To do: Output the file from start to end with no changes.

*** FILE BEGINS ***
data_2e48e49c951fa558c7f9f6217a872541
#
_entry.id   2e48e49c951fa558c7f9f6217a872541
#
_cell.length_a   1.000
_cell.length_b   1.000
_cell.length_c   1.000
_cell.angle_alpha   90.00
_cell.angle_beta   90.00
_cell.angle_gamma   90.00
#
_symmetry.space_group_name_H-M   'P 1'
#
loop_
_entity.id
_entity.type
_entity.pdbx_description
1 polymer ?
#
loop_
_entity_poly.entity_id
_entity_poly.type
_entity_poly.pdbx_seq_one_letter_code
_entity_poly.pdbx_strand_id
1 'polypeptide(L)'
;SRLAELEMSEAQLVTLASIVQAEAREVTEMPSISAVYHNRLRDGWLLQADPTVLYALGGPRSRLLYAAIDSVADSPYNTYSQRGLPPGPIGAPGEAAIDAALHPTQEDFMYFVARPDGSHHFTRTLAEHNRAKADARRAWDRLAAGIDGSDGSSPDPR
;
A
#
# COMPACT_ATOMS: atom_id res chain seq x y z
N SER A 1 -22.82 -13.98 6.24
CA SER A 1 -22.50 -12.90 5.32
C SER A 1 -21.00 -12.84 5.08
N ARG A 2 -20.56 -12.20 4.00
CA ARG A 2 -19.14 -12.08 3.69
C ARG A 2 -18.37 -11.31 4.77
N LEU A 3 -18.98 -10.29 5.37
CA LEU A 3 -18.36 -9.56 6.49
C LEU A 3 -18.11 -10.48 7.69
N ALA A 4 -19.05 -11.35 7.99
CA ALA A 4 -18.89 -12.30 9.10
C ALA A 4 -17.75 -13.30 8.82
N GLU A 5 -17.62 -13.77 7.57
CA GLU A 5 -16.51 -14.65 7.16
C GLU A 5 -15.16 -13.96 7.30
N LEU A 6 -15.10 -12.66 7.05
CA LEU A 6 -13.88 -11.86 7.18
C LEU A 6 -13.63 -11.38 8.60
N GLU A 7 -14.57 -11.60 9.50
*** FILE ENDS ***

data_2e48e49c951fa558c7f9f6217a872541
#
_entry.id   2e48e49c951fa558c7f9f6217a872541
#
_cell.length_a   1.000
_cell.length_b   1.000
_cell.length_c   1.000
_cell.angle_alpha   90.00
_cell.angle_beta   90.00
_cell.angle_gamma   90.00
#
_symmetry.space_group_name_H-M   'P 1'
#
loop_
_entity.id
_entity.type
_entity.pdbx_description
1 polymer ?
#
loop_
_entity_poly.entity_id
_entity_poly.type
_entity_poly.pdbx_seq_one_letter_code
_entity_poly.pdbx_strand_id
1 'polypeptide(L)'
;SRLAELEMSEAQLVTLASIVQAEAREVTEMPSISAVYHNRLRDGWLLQADPTVLYALGGPRSRLLYAAIDSVADSPYNTYSQRGLPPGPIGAPGEAAIDAALHPTQEDFMYFVARPDGSHHFTRTLAEHNRAKADARRAWDRLAAGIDGSDGSSPDPR
;
A
#
# COMPACT_ATOMS: atom_id res chain seq x y z
N SER A 1 -22.82 -13.98 6.24
CA SER A 1 -22.50 -12.90 5.32
C SER A 1 -21.00 -12.84 5.08
N ARG A 2 -20.56 -12.20 4.00
CA ARG A 2 -19.14 -12.08 3.69
C ARG A 2 -18.37 -11.31 4.77
N LEU A 3 -18.98 -10.29 5.37
CA LEU A 3 -18.36 -9.56 6.49
C LEU A 3 -18.11 -10.48 7.69
N ALA A 4 -19.05 -11.35 7.99
CA ALA A 4 -18.89 -12.30 9.10
C ALA A 4 -17.75 -13.30 8.82
N GLU A 5 -17.62 -13.77 7.57
CA GLU A 5 -16.51 -14.65 7.16
C GLU A 5 -15.16 -13.96 7.30
N LEU A 6 -15.10 -12.66 7.05
CA LEU A 6 -13.88 -11.86 7.18
C LEU A 6 -13.63 -11.38 8.60
N GLU A 7 -14.57 -11.60 9.50